Humans as an Art Form

I see myself as a genre artist, painting pictures of people going about their everyday activities. Most of us make some effort, most of the time, to look attractive but some of us make a little more effort to look spectacular.I know about this because as a teenager I was a Hippy wearing mauve flairs, a Mexican poncho and large black felt hat -thank God I don’t have a photo! But I do have a partly completed painting of a woman I saw at the theatre about 40 years ago! I swear this was her outfit for the night.

I observe. I'm always on the lookout for someone who looks a little different. It’s a delicate balance of course between being downright rude by staring to noting the creative brilliance of individualism. Here are a couple more examples from my own work. The first is part of my Brunswick Barbecue showing a great cross section of our friends and family right down to that bloke who insists on still wearing his 20 year old footy outfit!
And this is one is from The Big Wash and she has been voted my best character. No it's not a self portrait! Not yet anyway!
Moving away from images to the real form, a breathing creature as an art form. Living Statues have been around since medieval times where a group enacting a scene would be mounted on an elaborate stand decorated to look like a monument, placed on the route of the procession (Wikipedia). We are all probably familiar with the reenactment of medieval pageants often on show in Europe. The Hero Image today is a photo of one such celebration I happened across many years ago in Italy.

And if it so pleases you it is possible to still hire your own Live Statue in Medieval dress. Do you fancy a St George to help celebrate your birthday?
We see Street Performers all the time and also live human art at some of the galleries. I love it as an art form and admire the incredible self control of the performers. Here we have Human Statue Body Art Installation from the Art Gallery of NSW, Sydney, 2014.
And did you know a living statue appeared in a scene of the 1945 French masterpiece film Les enfants du paradis (Children of Paradise),

Italian born Gilbert Prousch (sometimes Proesch) & English born George Passmore are two artists who work together as the collaborative art duo Gilbert & George. Their trade mark is to present a very formal appearance & manner in performance art. They also produce brightly coloured graphic-style photo-based artworks (known as The Pictures) which appeared in an exhibition at Mona (Hobart, Tasmania) in 2015-2016.I can't show you all their work as it would appear they became a little too graphic.
The career of Gilbert & George commenced in 1970 (whilst still students) when they made The Singing Sculpture which was first performed at Nigel Greenwood Gallery, London. For this performance they covered their heads and hands in multi-coloured metalised powders, stood on a table, and sang along and moved to a recording of Flanagan and Allen's song "Underneath the Arches", sometimes for a day at a time. (Wikipedia)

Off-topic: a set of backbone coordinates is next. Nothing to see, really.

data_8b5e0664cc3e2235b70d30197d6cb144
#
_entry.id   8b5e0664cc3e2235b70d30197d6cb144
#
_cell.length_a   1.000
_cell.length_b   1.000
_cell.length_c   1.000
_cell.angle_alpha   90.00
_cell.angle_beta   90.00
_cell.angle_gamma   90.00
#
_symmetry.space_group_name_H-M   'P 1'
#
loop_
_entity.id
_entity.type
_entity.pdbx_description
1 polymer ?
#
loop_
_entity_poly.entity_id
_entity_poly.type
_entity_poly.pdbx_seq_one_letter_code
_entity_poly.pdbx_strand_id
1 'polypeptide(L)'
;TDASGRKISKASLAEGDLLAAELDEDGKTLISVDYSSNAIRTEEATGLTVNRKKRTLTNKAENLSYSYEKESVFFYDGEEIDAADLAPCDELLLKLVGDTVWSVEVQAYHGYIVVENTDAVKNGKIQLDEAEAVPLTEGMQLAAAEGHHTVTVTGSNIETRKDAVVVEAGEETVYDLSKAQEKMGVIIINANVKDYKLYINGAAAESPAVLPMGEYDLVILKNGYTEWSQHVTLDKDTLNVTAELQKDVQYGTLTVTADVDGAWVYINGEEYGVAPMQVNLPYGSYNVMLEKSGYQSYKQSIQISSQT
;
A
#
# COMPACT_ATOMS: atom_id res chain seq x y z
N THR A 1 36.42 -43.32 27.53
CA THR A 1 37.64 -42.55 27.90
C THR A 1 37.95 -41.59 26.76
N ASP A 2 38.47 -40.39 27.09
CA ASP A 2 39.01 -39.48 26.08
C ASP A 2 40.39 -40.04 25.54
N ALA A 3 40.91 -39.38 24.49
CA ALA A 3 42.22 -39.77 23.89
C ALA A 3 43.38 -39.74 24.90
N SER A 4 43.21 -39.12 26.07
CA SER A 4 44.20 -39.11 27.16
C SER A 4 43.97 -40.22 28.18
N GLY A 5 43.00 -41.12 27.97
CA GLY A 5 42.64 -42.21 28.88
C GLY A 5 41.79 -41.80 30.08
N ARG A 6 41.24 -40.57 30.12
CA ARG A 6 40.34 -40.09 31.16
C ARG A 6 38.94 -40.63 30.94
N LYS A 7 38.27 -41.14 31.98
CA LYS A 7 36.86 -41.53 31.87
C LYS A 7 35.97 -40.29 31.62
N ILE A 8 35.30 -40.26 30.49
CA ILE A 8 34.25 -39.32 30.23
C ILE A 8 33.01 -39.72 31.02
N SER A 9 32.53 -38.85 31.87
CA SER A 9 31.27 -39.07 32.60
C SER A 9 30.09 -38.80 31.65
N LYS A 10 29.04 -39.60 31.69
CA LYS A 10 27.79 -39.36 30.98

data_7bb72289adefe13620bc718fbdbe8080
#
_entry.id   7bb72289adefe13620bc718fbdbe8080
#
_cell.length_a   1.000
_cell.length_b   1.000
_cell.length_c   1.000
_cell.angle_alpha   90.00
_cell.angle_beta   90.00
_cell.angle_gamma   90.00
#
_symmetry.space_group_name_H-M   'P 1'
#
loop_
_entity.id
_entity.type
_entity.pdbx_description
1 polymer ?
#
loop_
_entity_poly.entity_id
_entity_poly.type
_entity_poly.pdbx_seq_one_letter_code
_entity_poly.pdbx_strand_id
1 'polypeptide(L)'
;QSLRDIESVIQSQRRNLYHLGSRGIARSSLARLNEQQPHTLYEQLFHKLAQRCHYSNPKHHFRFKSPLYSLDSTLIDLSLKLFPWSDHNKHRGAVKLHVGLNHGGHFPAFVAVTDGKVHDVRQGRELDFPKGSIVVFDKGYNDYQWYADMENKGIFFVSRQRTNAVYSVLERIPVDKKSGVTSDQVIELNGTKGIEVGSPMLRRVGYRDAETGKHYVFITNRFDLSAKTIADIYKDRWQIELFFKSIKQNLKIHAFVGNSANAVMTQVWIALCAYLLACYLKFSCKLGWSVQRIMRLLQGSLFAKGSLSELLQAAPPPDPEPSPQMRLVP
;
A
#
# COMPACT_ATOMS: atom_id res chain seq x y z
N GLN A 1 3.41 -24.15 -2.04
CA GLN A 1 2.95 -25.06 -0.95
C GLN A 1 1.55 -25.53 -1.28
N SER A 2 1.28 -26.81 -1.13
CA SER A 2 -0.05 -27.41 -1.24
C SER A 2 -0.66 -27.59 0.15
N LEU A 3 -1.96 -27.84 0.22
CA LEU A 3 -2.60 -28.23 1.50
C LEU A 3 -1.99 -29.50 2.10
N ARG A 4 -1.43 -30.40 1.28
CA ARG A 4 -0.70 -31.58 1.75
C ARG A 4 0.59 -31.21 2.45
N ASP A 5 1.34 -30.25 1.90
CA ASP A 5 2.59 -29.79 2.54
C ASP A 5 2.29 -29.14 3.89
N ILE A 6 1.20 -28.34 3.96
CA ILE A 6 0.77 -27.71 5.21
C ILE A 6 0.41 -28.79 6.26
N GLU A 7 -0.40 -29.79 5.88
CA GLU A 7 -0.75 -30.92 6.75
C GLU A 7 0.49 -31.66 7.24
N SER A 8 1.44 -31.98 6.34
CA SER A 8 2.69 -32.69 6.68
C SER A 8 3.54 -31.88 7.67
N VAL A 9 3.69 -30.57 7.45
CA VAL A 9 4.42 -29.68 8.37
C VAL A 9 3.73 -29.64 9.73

For the purpose of this blog I have defined Human Installation Art as large scale art works involving humans. You have probably seen an example in a very well known Australian advertisement for a certain airline that has something to do with flying kangaroos. Several versions were made. Here is a link to one of them.
https://www.youtube.com/watch?v=hbGuqmaDgLA

Body Painting of course has been around since humankind began. Humans have always decorated themselves across so many cultures. Nowadays, some people just paint and decorate their bodies for fun. But ancient cultures such as the Australian Aborigines do it for a purpose where every stoke has a meaning.
Indian brides apply henna tattoos.

And tattoos are of course the most common form of body art. The Maori tribes practise Tā moko, the permanent marking of the face and body where the skin is carved by chisels, not punctured leaving grooves rather than a smooth surface. The tattoos represent different tribes and concepts such as family, prosperity, strength.
Many ancient cultures have the tradition of tattooing. And it has come to be far more popular within most modern cultures also. We go to watch our football players to find them covered in tattoos. And the girls are joining in.
We have to conclude with Hair Art. I'm amazed at what can be achieved and must admit I love to see the young having these works of art created by their hairdressers.

We haven't touched costume art, jewellery, hats, stoles but here is Frida Kahlo's *Self portrait with thorn necklace and humingbird (1940) to keep us going.

I'm off to get a tattoo and new hair cut!! But before I do, we have to welcome aboard a new subscriber from Hong Kong who just happens to be very interested in horology as a decorative art form that humans wear. More on this tomorrow.

Anne Newman

Oil Painter in realistic genre style, predominantly buildings and people. To continue the discussion contact Anne on anewman@netspace.net.au or phone +61 407 516 522

Melbourne, Victoria, Australia

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